fix common misspellings -- mostly mechanically

Jim Meyering jim at
Mon Jun 4 12:06:27 UTC 2012

Even in mature projects full of nit-picky reviewers, it seems there
are always a few misspelled words in comments, documentation, etc.

Here's a recipe for correcting those.  Hook this up as a
"make check" dependent rule to prevent recurrence.

First, get this
and install its misspellings script.

Then, (presuming you use git for VC), run this to
see what you might want to change[*]:

  git ls-files|misspellings -f -|perl -nl \
    -e '/^(.*?)\[(\d+)\]: (\w+) -> "(.*?)"$/ or next;' \
    -e '($file,$n,$l,$r)=($1,$2,$3,$4); $q="'\''"; $r=~s/$q/$q\\$q$q/g;'\
    -e 'print "sed -i $q${n}s!$l!$r!$q $file"'

It massages the misspellings output into sed -i invocations.
Here are the ones from autoconf/master:

    sed -i '104s!Stange!Strange!' AUTHORS
    sed -i '175s!Propogate!Propagate!' ChangeLog.1
    sed -i '673s!occurences!occurrences!' ChangeLog.2
    sed -i '6973s!Accomodate!Accommodate!' ChangeLog.3

If you look at the AUTHORS file, you see that the first is a false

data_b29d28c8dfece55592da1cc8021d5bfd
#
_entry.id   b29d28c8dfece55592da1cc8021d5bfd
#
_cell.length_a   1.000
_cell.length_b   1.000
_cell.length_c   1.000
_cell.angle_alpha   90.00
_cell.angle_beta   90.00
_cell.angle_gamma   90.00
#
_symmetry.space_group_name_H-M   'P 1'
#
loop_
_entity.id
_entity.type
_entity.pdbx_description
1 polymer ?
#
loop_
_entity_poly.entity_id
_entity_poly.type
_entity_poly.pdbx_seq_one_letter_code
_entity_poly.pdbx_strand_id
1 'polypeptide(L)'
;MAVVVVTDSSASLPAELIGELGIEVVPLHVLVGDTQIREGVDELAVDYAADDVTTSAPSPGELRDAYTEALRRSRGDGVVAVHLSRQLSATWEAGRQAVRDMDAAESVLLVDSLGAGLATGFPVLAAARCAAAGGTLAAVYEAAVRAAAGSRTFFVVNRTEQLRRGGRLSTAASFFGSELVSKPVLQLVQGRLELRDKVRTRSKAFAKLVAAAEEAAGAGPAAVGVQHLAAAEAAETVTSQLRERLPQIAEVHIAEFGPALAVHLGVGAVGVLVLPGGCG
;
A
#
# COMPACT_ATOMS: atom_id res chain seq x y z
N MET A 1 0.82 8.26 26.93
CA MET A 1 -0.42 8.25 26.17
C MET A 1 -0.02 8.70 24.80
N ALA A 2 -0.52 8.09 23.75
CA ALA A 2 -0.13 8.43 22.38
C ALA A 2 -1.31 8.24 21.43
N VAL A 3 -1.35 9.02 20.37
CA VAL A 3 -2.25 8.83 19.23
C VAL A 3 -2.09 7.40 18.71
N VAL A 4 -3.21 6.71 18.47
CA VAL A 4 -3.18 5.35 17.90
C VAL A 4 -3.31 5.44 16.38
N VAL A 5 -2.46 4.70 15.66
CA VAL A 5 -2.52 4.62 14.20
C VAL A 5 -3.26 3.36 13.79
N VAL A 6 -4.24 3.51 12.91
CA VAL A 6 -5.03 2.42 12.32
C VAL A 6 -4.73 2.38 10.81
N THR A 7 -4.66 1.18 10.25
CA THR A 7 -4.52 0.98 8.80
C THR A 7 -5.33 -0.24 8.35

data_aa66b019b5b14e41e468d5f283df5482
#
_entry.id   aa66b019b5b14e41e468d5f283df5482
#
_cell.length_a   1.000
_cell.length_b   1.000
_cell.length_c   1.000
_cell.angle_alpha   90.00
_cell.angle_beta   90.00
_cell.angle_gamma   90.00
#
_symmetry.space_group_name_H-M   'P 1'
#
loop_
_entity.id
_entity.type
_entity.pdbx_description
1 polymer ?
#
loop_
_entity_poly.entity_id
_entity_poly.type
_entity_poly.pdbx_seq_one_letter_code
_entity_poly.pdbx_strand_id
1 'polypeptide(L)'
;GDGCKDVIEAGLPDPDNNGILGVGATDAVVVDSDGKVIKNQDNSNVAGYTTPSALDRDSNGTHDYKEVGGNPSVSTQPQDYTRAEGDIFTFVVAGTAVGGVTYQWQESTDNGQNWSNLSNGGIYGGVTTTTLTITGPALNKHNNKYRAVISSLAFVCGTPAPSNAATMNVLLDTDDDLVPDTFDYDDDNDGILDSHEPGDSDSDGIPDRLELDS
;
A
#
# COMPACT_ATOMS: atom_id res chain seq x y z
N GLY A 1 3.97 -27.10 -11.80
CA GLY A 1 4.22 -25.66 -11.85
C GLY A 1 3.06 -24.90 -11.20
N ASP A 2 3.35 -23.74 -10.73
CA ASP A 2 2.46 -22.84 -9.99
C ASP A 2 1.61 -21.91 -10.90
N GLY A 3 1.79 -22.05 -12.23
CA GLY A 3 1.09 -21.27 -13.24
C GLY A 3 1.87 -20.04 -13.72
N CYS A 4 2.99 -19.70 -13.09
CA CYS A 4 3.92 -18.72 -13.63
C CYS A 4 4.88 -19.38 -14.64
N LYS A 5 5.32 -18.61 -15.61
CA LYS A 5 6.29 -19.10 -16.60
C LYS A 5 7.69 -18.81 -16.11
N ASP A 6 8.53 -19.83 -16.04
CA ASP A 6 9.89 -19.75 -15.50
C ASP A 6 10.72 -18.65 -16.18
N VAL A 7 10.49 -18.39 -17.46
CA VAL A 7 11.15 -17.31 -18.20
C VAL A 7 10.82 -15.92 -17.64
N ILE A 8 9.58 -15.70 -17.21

positive: we don't want to change the name of a contributor.
However, the three remaining commands fix legitimate spelling errors,
albeit only in ChangeLog files.

Remember that this is a naive tool.  Be sure to review each
change carefully, and *in context*.  It has no clue about the
boundaries between code and comments.  For example, you must
be careful that it does not change grammar tokens or variable
names like "THRU" or "UPTO" to THROUGH or "UP TO".


[*] The misspellings script appears to be intended to do some
of this itself, but so far, it hasn't worked for me.
Note that for a typo like "cant", you'll be presented with this
sed command:

  sed -i '16s!cant!cannot","can not","can'\''t!' m4/nullsort.m4

While the perl filter was careful to escape the single quote in the RHS
of the substitution, it will not choose which of those three
alternatives to use.  Search for "," in the list of sed commands
to identify ones with more than one alternative spelling.
For each of those, you must manually select the word that you prefer.

Once you've done that, you can save the sed commands to a file, say
K, and apply their changes with "bash K".

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